Pastors' Memoirs

Eric Richard Alexie Sr., 1916 – 2007

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2008 Memoirs

 The Rev. Eric Richard Alexie, Sr., 91, passed away Oct. 4, 2007. He was born in Massachusetts. His mother was Finnish and his father was born in Russia to Swedish parents. His parents immigrated to the United States and became citizens in 1935. He was immersed in different languages during his young life and was proud that he spoke at least five different languages. He was a member of Mensa. He was an avid sportsman in high school and college but his college was interrupted by World War II. He served in the United States Army and was in the Battle of the Bulge.
  While stationed in Norfolk, Va., Eric visited First United Methodist Church. It had become customary that Marion and Leon Davis invite soldiers that visited church to come home with them for dinner. This was probably the best meal that Eric ever had, as it introduced him to his wife, Vera Mae Davis.
  Eric worked for the United States Post Office for a while but this didn’t seem to offer him the fulfillment he desired. He contacted Dr. Douglas Newman and inquired about how he could become a minister. They talked, and together they came up with a plan. Eric went to seminary at Duke University and, as we know, he found the fulfillment that enriched his life as well as the lives of so many that he ministered to.
  Vera and Eric had one son who was the joy of their life. He too was named Eric, but they fondly nicknamed him “Buster.” Together the family moved about to minister to different churches in the Virginia Methodist Conference. He served churches in Ford, Surry, Emporia, Jarret, Isle of Wright, Chesapeake, and Roanoke, Va. He loved to preach, and when he retired, he taught Sunday school for many years at First Church in Norfolk and at Raleigh Court in Roanoke.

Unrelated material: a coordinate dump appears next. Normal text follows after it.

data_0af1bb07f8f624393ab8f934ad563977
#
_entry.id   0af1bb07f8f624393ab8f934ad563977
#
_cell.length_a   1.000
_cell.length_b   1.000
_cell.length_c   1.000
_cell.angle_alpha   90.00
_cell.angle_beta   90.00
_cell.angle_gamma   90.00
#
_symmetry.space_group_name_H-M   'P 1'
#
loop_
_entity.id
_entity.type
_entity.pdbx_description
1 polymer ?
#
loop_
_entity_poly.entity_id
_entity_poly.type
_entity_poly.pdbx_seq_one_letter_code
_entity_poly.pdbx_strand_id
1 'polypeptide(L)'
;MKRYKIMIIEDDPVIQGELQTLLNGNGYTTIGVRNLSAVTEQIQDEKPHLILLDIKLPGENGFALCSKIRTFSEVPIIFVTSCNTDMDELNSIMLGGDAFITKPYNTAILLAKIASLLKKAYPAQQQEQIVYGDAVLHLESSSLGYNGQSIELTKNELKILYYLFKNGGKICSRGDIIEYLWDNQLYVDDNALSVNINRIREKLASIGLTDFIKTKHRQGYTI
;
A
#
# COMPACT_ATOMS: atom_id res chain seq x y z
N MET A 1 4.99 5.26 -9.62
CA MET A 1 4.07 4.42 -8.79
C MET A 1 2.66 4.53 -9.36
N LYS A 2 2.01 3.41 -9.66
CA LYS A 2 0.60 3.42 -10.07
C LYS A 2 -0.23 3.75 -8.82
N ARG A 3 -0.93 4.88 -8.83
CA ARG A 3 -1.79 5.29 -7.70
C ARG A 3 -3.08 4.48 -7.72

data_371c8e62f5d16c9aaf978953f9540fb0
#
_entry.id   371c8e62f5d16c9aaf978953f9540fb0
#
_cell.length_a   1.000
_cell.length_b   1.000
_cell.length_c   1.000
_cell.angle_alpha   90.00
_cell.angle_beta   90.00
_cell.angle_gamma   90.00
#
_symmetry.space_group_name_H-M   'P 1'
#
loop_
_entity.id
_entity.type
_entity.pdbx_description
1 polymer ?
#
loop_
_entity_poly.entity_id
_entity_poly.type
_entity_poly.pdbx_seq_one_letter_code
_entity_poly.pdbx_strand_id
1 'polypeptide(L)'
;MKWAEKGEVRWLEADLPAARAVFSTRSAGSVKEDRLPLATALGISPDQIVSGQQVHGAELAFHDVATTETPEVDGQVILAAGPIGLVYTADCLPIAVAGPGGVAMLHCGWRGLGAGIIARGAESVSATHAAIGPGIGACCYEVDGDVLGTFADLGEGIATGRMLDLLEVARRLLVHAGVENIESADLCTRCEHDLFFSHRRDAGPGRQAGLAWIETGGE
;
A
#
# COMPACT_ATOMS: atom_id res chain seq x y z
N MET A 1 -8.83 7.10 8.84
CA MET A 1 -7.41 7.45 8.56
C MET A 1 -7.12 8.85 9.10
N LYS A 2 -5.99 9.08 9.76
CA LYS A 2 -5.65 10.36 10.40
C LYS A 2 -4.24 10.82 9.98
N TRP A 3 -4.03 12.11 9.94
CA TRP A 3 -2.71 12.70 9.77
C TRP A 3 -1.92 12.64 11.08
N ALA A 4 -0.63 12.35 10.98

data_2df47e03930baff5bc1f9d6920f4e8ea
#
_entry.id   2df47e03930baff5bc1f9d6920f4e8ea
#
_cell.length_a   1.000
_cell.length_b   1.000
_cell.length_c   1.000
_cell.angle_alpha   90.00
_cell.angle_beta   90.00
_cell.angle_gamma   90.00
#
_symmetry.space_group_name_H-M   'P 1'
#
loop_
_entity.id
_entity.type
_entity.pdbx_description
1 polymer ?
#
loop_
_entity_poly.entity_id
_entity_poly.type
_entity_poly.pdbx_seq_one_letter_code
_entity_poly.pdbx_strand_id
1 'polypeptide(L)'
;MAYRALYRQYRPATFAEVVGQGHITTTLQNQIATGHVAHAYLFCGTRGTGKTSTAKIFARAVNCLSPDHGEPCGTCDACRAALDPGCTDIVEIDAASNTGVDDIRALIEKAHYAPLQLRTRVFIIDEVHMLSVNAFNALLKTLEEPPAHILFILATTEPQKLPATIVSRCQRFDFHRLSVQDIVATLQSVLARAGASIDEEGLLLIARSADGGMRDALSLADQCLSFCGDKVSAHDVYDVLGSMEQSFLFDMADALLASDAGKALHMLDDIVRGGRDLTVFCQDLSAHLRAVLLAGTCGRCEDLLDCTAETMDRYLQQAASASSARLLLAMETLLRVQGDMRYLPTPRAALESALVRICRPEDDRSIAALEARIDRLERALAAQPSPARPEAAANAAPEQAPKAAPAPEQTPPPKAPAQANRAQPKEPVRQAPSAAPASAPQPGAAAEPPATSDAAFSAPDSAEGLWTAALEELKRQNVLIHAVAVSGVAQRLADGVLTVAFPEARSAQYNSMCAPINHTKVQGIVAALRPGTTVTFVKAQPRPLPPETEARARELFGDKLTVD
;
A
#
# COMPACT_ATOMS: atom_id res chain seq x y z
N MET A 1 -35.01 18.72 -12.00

Eric and Vera Mae were close. She supported him in everything he did just as he supported her. She was there for him in every new church he served. Likewise, when they retired, he supported her when there was a need for them to move in with her elderly parents and care for them. Their marriage was a testimony of unconditional love. They were always together. They could finish each others’ sentences. As the years went by, the two complemented each other quite well. Old age brought some bitterness with the sweetness. Vera Mae’s physical health declined, but her mind remained clear. Eric’s strength and stamina remained strong (despite his pacemaker), but his mind became a victim of Alzheimer’s. Together, they could function quite well. When Vera Mae passed away Aug. 2, 2007, Eric could not grasp that she was deceased. They had been married for 63 years. He continued to hear her calling him. He looked for her daily. On Oct. 4, 2007, he was reunited with her.  
 The lives they led were a testimony to their faith. The lessons they left behind are valued. The love they spread is cherished. The joy they gave is treasured. The destination of their journey is known.
— Sharon Alexie and Eric “Buster” Alexie, Jr.

 

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